Found my old journal from second year of architecture school, where I studied at the University of California, Berkeley. A highlight for me was the lecture series held on wednesdays in Room 112 (good old Wurster!). There were also public lectures held at CCA, in San Francisco including one time where my studio professor drove us to see Caroline Bos. Good times!
The first exercise part of the 100A Fundamentals of Architecture course was to create a collage for the double negative project. I took photos of the corridors and stairs of Wurster (the architecture building at Cal) and photoshopped several images to look like one continuous space. The idea then was to translate this into 3D form – somehow. Here is me trying to make sense of my collage by ‘abstracting’ it into solid and void spaces.
Another page further on working on the Potero Library project – which is similar to the above, taking a conceptual mapping image of intersecting lines and translating that into a 3D volume where the lines become cuts into the ‘building’.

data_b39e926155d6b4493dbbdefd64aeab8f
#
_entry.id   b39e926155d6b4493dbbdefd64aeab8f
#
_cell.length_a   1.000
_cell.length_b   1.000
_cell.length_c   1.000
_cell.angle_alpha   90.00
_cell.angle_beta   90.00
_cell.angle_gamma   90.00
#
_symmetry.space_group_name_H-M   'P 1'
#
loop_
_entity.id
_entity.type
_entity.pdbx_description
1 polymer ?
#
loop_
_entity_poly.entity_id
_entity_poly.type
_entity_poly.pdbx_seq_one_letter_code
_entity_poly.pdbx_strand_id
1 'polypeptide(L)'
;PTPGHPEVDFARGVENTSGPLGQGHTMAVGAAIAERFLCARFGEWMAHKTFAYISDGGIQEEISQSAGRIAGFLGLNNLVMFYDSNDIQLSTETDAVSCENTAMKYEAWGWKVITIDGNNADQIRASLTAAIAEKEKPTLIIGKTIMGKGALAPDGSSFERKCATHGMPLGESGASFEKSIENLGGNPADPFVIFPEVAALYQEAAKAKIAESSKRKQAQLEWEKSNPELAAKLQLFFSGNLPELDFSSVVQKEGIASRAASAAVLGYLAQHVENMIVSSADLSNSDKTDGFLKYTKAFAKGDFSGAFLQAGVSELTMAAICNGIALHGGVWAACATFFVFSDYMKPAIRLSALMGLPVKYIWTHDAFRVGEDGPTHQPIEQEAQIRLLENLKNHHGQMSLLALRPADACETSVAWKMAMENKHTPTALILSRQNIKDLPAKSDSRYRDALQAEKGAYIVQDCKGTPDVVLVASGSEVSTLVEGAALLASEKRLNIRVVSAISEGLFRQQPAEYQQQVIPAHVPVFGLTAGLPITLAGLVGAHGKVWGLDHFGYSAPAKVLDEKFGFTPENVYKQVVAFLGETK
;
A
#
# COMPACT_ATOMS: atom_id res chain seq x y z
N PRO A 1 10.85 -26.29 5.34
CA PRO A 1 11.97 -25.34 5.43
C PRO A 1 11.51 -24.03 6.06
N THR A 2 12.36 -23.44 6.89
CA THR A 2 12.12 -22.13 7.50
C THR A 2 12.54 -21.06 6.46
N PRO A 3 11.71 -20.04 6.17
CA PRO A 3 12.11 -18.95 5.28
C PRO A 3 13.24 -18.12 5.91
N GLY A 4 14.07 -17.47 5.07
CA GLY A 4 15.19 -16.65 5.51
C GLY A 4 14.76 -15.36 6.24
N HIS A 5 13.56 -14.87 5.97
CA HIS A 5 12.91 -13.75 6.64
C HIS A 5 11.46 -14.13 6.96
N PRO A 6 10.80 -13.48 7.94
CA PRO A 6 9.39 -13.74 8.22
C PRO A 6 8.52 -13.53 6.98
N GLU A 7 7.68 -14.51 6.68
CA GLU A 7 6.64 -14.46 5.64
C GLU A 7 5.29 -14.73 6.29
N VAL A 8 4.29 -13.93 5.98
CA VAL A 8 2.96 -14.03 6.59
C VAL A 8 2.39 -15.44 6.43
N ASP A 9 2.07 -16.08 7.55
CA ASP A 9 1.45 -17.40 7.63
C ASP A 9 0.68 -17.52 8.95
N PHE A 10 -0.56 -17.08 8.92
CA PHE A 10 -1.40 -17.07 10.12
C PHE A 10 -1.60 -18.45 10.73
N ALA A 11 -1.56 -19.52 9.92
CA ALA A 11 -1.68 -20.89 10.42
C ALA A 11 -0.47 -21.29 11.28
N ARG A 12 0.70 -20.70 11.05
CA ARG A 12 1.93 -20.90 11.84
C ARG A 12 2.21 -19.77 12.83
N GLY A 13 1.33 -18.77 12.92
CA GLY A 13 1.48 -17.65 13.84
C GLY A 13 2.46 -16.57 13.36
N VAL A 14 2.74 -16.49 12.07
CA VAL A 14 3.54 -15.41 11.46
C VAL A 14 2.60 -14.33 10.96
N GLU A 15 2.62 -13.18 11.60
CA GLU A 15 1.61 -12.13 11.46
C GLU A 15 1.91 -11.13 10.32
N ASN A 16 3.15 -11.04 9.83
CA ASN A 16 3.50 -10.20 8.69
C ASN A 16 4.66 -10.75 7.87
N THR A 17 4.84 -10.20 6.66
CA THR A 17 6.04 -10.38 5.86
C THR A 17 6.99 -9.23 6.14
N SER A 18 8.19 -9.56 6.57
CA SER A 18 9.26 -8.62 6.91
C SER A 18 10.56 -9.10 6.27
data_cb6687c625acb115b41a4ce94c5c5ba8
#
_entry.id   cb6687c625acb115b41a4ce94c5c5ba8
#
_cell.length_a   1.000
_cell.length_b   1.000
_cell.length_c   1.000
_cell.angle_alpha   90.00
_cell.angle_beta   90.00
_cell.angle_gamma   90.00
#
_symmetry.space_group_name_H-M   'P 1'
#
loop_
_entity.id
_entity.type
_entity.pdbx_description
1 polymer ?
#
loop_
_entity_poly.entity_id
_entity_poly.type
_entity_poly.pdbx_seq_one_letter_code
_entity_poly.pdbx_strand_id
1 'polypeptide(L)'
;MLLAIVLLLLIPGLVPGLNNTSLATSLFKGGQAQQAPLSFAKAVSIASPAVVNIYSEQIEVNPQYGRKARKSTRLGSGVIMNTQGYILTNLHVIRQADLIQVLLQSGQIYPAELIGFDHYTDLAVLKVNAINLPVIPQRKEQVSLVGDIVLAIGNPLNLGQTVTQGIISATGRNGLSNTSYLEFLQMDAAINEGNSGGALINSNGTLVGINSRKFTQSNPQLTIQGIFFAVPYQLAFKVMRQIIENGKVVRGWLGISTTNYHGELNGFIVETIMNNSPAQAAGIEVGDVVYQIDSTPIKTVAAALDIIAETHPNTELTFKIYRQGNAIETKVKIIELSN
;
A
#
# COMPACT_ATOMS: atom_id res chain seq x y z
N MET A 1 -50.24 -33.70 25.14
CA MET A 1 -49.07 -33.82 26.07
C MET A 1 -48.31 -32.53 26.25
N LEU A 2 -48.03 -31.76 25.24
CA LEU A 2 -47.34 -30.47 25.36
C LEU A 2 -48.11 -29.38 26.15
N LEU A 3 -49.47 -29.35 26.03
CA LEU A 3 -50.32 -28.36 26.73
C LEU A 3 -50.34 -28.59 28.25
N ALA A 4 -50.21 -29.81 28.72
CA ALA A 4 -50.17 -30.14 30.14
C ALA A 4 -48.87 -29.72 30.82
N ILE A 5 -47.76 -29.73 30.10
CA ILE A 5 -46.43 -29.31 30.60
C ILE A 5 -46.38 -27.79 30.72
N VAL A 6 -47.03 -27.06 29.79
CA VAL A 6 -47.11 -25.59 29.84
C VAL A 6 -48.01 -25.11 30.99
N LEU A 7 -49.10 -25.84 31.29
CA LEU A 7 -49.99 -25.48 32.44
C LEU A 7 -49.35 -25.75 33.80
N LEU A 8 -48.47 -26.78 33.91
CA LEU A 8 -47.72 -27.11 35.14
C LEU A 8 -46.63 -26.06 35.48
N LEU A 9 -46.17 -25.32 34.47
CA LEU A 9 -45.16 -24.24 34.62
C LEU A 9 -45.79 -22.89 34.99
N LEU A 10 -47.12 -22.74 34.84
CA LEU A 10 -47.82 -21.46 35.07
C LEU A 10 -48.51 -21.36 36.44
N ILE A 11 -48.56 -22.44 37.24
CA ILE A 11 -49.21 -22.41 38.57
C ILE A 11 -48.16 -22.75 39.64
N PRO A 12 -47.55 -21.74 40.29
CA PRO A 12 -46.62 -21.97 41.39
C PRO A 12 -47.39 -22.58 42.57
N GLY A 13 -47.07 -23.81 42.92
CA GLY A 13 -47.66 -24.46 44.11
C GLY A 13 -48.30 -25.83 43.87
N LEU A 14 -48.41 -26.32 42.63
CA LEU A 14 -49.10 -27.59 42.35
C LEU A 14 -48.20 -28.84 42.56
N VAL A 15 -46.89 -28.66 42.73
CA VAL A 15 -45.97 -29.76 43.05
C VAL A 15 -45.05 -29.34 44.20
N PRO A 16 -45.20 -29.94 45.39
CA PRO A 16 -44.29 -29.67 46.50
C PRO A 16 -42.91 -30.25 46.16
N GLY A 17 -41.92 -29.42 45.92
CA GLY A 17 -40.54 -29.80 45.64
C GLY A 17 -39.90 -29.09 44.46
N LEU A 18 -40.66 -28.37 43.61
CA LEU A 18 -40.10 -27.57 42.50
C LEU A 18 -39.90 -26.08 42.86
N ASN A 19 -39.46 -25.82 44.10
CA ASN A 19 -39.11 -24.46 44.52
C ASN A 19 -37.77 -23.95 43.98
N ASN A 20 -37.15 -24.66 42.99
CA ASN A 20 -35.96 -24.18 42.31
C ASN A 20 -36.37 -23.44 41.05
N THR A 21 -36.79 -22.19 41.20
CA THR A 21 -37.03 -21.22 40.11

There were some amazing people who came to speak at the lecture series. I loved going to these and just sitting there often not really knowing them beforehand but utterly impressed by their ideas and works afterwards. One such person was Sharon Johnston from the LA based firm Johnston Marklee. Every one of their projects is unique and formally very eye catching.
Charles Renfro from Diller Scofidio + Renfro. The Alice Tully Hall was and still is one of my favourite projects in New York, great way to treat the corner of an intersection of a busy road. Funny thing was it was suppose to be Elizabeth Diller giving the talk, but she couldn’t make it so they sent Renfro instead, he explicitly told us that and joked that as a result he actually doesn’t know what he’s talking about in half the projects.
Caroline Bos of UN Studio, I heard her again at Melbourne University last year. One of the most productive firms out there right now who builds all over the world. Caroline didn’t actually study architecture but she knows what she’s talking about relating architecture to the broader realms such as engineering and urbanism.
She was also very nice when I talked to her, and said she loved New Zealand!